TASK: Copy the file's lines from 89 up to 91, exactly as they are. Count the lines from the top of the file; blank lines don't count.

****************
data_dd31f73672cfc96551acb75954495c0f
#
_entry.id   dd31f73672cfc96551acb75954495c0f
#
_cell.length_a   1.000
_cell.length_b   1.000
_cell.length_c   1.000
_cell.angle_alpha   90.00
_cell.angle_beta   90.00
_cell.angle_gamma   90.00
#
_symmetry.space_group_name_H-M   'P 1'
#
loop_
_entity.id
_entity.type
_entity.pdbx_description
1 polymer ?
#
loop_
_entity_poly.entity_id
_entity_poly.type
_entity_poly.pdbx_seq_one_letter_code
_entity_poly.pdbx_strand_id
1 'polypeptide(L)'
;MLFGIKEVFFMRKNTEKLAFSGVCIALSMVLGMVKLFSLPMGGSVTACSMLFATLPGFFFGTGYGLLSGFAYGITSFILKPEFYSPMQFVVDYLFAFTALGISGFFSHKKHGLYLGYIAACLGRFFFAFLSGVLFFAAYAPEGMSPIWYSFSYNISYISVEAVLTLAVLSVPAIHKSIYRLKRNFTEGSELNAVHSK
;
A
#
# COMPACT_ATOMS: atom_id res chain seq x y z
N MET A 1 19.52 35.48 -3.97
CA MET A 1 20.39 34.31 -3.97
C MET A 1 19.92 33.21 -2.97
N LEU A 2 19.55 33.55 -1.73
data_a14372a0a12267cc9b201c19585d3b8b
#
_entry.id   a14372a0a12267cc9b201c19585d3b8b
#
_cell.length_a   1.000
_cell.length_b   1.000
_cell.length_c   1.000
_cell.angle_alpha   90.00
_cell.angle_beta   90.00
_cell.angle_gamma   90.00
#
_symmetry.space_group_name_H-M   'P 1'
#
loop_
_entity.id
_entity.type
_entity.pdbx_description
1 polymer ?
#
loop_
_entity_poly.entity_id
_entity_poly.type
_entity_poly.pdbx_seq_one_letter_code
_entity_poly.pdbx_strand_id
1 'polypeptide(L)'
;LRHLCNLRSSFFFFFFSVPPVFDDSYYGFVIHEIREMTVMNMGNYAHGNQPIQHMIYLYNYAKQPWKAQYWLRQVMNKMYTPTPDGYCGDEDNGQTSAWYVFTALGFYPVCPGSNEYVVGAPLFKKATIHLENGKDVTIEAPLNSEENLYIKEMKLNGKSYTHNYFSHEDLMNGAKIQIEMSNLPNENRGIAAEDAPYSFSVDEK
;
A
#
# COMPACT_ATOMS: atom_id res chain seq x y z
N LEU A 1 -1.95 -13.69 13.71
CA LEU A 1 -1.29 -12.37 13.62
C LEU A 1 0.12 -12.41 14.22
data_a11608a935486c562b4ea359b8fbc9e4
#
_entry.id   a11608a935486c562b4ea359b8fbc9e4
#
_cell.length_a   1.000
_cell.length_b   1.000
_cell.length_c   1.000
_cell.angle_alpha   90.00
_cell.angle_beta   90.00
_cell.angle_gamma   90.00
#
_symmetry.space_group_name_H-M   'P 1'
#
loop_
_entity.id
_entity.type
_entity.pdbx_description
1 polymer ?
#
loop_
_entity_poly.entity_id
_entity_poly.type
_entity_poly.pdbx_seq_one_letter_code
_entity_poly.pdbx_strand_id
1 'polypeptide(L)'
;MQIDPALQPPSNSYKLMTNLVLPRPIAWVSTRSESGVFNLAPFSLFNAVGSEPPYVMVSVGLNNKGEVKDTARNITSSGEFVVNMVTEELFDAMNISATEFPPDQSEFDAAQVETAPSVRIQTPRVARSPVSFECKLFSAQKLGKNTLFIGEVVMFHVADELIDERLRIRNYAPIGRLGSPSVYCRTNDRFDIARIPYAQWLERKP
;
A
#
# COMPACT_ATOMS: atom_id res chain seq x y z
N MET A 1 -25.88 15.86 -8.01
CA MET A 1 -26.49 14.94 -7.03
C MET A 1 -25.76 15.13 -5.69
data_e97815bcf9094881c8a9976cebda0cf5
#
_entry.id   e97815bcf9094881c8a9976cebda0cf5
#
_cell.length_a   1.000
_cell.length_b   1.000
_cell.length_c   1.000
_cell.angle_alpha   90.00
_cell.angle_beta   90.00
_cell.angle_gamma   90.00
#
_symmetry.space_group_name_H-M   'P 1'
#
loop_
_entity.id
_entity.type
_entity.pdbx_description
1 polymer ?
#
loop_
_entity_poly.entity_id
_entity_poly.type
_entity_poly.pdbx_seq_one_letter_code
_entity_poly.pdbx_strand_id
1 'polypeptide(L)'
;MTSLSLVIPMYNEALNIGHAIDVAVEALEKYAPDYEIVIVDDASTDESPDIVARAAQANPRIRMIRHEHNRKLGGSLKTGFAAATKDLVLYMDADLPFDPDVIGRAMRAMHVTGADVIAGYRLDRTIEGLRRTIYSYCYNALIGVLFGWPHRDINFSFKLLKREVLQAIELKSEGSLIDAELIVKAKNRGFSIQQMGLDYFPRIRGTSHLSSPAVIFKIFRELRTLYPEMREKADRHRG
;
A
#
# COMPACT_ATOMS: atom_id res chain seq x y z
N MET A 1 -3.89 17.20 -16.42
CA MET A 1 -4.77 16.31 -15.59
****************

_entity_poly.type
_entity_poly.pdbx_seq_one_letter_code
_entity_poly.pdbx_strand_id